Luna v. Luna

Decision Date11 April 2019
Docket NumberNo. 20170994-CA,20170994-CA
Citation442 P.3d 1155
Parties Luis LUNA, Appellant, v. Maria LUNA, Appellee.
CourtUtah Court of Appeals

Daniel F. Bertch, Salt Lake City, Attorney for Appellant

Joel D. Taylor and Matthew D. Church, Salt Lake City, Attorneys for Appellee

Judge Ryan M. Harris authored this Opinion, in which Judges Kate Appleby and Jill M. Pohlman concurred.


HARRIS, Judge:

¶ 1 While giving her brother Luis Luna (Luna) a ride to work, Maria Luna (Sister) was involved in an automobile accident in which Luna was injured. Luna sued Sister for negligence, yet during depositions testified unequivocally that the traffic light was green in Sister’s favor. Sister contends—and we agree—that this testimony constitutes a binding judicial admission that Luna cannot contest at trial, and we therefore conclude that the district court properly entered partial summary judgment against Luna on the issue of whether the light was green. While this fact alone does not entitle Sister to complete summary judgment, the court’s entry of judgment in Sister’s favor was appropriate on the facts of this case, where Luna produced no evidence of negligence other than potential testimony about the color of the traffic light. We therefore affirm the district court’s summary judgment order, as well as a challenged discovery order.


¶ 2 Sister was giving Luna a ride to work one morning when their vehicle was struck by another driver (Driver) at an intersection controlled by a traffic light. Because Driver and Sister each entered the intersection perpendicular to one another, the light could not have been green for both of them. Luna sustained injuries from the accident, and eventually brought suit against both Driver and Sister for negligence and other related claims. In his complaint, Luna alleged that Driver had caused the accident by running a red light or, in the alternative, that Sister had caused the accident by running a red light. Luna also alleged that both drivers had failed to maintain a proper lookout and failed to yield to the other vehicle.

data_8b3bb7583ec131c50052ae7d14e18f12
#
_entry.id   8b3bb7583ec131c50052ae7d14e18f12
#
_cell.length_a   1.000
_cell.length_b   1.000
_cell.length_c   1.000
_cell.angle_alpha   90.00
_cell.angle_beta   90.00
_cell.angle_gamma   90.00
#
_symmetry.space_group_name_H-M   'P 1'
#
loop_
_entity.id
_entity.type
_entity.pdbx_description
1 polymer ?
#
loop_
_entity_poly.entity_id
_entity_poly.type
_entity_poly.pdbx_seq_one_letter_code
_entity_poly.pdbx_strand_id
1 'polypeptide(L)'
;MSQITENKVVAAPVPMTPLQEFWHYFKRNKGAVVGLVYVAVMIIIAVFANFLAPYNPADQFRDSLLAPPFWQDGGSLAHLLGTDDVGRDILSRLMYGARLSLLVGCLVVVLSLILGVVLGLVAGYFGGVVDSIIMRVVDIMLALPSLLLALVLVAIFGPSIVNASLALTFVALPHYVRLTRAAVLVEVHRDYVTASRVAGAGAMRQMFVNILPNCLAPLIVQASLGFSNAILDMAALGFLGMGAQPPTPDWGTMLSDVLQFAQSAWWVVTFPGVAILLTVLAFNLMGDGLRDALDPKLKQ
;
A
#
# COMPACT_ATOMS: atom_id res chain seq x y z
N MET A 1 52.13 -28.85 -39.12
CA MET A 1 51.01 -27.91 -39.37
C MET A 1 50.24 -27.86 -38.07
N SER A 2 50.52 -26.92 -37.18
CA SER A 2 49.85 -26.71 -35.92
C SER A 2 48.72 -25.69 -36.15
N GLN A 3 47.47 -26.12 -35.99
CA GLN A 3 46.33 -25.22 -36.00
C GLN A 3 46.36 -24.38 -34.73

¶ 3 All parties to the suit were deposed, and Sister and Driver each testified that they had the green light when they entered the intersection. Luna was deposed twice and, during each deposition, his testimony was given through a Spanish-language interpreter. Each time, he testified—repeatedly—that the light was green for Sister when she entered the intersection. At his first deposition, he testified as follows:

Q. Did you see the color of the light as you were entering the intersection?
A. Yes. It was green.
Q. How long had the light been green before you entered the intersection?
A. Since we went through it until it hit us.
Q. How many seconds had the light been green before you entered the intersection?
A. I would not be able to tell you.
Q. You don’t know how far back you were from the intersection when you first noticed the color of the light?
A. I will repeat myself. It was green when we went through it.
Q. So what I want to know is exactly where was your car in relation to the intersection when you first noticed the color of the light. ... I’m just trying to figure out where you were when you first noticed the light.
A. Well we saw it—we were driving, we saw that it was green, and when we passed through the intersection it was already green. We were okay.
Q. Was the light always green from the moment that you first saw it until the moment of the impact?
A. Yes.